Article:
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If you want to get hyped with some Star Wars pregaming to lead up to the release of The Last Jedi, then you might as well go in chronological order and get the worst ones out of the way. While I will admit that my criticism of the prequel films has mostly been a result of bandwagoning, as I have not seen any of these movies for quite some time, I decided to revisit The Phantom Menace to try to recapture some of that Star Wars magic from my youth. Besides, in a world of excessive hyperbole, how bad could it be?

 

Very. Very bad and sinfully boring.

 

After my rewatch it’s safe to say that this is no exaggeration. The story of a young Obi-Wan (Ewan McGregor) and his master Qui-Gon (Liam Neeson) saving the planet Naboo from a droid invasion severely lacks the pathos required to properly invest people in a new chapter of the franchise. It’s a shame, because there are definitely some good ideas in here. Attempts to bring something new to Star Wars, including a more overtly political story, are well intentioned, but as we all know by now the execution is not there.

It’s hard to point to one thing exclusively as the root of the problems with this movie. Perhaps the simplest thing to do is to point to the writing. This is a movie where things happen in surprisingly rapid succession. I remember thinking that the fast pace of The Force Awakens was a response to the prequels being criticized as slow, but this was a mistaken recollection. I was very surprised at how fast The Phantom Menace moves, with every plot point happening within a few minutes of the last and very little tension in-between beats. A thing happens, characters discuss the next thing to do, and then they go do it. There is practically no room to establish any kind of character drama or stakes, because we gotta keep the plot moving! This is why the pod-race sequence is the only good sequence in the movie; it’s the only scene given enough time to develop any kind of stakes or tension.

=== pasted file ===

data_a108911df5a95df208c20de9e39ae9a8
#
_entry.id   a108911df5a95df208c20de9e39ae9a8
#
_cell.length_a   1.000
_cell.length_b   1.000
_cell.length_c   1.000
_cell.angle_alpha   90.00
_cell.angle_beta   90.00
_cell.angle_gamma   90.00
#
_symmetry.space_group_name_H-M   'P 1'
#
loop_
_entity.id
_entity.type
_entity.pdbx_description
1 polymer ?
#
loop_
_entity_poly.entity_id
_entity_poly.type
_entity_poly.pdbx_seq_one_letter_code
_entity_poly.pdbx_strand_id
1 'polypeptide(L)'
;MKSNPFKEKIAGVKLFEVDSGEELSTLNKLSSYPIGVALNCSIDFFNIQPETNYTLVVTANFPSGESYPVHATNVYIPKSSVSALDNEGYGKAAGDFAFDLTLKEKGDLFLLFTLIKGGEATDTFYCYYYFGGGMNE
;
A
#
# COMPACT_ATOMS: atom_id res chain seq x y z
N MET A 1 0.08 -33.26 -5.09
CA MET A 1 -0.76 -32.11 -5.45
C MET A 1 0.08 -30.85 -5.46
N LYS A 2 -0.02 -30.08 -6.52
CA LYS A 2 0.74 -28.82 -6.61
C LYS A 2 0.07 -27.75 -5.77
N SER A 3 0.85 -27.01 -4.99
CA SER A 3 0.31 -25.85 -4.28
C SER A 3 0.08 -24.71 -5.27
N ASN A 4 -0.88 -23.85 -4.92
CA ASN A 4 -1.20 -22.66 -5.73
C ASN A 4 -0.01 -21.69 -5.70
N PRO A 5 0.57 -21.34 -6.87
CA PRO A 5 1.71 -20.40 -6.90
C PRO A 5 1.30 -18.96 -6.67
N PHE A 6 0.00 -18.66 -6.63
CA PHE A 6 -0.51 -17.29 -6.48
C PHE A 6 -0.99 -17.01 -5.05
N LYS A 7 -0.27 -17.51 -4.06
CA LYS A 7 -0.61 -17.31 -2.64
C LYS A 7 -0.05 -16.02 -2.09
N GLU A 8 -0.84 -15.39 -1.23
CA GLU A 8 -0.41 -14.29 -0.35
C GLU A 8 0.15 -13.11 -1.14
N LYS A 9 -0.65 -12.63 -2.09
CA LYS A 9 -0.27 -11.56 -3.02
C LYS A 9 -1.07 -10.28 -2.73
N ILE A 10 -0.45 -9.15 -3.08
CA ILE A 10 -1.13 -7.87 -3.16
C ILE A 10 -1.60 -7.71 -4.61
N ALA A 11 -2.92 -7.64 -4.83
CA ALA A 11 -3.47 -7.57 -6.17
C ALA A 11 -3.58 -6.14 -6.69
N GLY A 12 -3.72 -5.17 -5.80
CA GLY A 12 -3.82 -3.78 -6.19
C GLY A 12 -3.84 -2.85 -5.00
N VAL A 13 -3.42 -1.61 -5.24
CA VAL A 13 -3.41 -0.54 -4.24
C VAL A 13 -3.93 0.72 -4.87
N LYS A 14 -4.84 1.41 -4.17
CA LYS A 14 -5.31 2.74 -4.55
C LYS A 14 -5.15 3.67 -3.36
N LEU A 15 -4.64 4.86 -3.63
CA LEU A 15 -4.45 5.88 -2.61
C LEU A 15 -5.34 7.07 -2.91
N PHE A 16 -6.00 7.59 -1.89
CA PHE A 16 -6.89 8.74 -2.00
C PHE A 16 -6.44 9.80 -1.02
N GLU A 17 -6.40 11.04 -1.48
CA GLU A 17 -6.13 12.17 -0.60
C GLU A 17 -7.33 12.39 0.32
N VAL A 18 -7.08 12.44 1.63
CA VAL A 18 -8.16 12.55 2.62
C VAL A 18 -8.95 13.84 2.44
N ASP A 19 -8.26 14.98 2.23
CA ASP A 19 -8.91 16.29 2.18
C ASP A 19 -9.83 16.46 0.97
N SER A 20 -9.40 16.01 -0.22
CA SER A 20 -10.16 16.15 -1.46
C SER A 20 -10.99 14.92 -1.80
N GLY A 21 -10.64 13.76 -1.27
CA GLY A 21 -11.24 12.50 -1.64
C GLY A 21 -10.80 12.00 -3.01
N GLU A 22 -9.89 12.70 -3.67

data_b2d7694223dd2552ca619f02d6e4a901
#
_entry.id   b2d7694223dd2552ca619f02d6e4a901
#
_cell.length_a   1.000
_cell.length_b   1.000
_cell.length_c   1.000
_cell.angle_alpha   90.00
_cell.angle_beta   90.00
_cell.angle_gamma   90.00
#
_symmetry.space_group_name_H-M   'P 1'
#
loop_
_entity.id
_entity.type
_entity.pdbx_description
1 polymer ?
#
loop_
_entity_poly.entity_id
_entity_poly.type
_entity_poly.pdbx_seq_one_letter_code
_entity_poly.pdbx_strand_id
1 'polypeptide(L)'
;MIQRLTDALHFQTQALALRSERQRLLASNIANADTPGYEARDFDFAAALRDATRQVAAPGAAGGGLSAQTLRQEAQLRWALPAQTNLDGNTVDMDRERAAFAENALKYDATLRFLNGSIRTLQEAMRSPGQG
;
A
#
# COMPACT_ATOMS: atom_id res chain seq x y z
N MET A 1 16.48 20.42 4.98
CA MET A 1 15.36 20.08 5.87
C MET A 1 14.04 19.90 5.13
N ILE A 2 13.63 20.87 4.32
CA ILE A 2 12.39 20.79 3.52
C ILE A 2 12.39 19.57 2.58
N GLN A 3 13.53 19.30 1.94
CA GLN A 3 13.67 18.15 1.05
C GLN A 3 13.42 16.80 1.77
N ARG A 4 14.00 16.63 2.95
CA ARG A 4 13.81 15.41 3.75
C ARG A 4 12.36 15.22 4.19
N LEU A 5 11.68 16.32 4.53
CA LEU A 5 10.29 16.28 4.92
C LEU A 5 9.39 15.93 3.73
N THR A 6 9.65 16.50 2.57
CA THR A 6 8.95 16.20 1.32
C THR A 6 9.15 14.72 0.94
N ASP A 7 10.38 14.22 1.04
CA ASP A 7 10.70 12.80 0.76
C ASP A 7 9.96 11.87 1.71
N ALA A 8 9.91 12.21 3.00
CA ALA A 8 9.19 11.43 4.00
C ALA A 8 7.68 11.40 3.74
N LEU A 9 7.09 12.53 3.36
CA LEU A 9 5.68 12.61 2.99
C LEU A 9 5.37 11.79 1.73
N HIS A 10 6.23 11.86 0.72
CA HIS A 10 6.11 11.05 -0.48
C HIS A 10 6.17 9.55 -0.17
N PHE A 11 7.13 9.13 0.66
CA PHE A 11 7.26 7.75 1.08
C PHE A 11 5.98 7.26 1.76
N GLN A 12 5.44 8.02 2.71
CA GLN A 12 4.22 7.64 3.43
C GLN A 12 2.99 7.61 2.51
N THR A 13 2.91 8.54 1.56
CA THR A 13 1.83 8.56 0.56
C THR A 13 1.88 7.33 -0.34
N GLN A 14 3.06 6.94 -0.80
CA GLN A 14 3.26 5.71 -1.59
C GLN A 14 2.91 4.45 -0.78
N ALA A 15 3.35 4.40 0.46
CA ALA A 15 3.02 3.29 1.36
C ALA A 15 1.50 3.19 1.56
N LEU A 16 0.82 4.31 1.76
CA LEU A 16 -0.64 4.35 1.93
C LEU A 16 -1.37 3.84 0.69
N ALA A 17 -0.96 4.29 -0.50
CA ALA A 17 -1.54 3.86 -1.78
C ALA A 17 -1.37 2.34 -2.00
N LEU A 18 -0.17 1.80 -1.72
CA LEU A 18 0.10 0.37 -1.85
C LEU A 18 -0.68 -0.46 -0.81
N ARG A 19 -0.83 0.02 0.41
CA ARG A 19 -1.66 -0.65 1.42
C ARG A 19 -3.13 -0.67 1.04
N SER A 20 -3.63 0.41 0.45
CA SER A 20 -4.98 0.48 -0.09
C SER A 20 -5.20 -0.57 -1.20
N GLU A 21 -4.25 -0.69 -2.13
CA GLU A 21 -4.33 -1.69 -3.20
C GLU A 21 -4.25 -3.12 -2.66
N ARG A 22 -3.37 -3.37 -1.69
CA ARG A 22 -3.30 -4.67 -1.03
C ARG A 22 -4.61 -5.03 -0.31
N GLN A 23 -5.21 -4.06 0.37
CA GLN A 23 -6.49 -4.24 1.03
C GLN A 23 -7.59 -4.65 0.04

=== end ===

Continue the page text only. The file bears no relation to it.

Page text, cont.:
Nope. Sorry. Do not care.

Additionally, Shmi Skywalker ends up being the only good character in the movie because we can tell very clearly from her reaction shots that she is heartbroken over the knowledge that she will inevitably need to let Anakin go fulfill his destiny (the scheming Palpatine is a close second). Her character is given very little time to develop and her performance only seems good in comparison to some of the worst acting ever. Basically all of the performances are stiff and emotionless, which stands to reason since nobody has any real character. Sure, you can pull nonsense out of your butt about Qui-Gon being reckless in his rigging the gamble with Watto, but nothing is really established about the Jedi and how they should act. Besides, the fact that Qui-Gon is the main driving force (pun intended) behind the plot yet suffers neither internal conflict nor external consequences for his actions (not until the very end, anyway) makes any “trait” of his not really matter.


God, everybody’s faux attempt at being stoic and proper is just so boring. Boring like Darth Maul, who ranks with Boba Fett and Captain Phasma as an overhyped character fetishized only because of their physical design. The only good thing about that final duel is the music. John Williams can do no wrong. So if you want to tackle the franchise before heading into The Last Jedi, try to watch Episode I with a group. This is a movie that really wears down on you as it goes on, and it doesn’t really establish anything of lingering consequence since the saga dismisses a good amount of it by Episode II. And Jar-Jar is annoying.

gbt1star

Episode II

Episode III

Rouge One

Episode IV

Episode V

Episode VI

Episode VII

 

@mageeethan

@GoodBadTweeters

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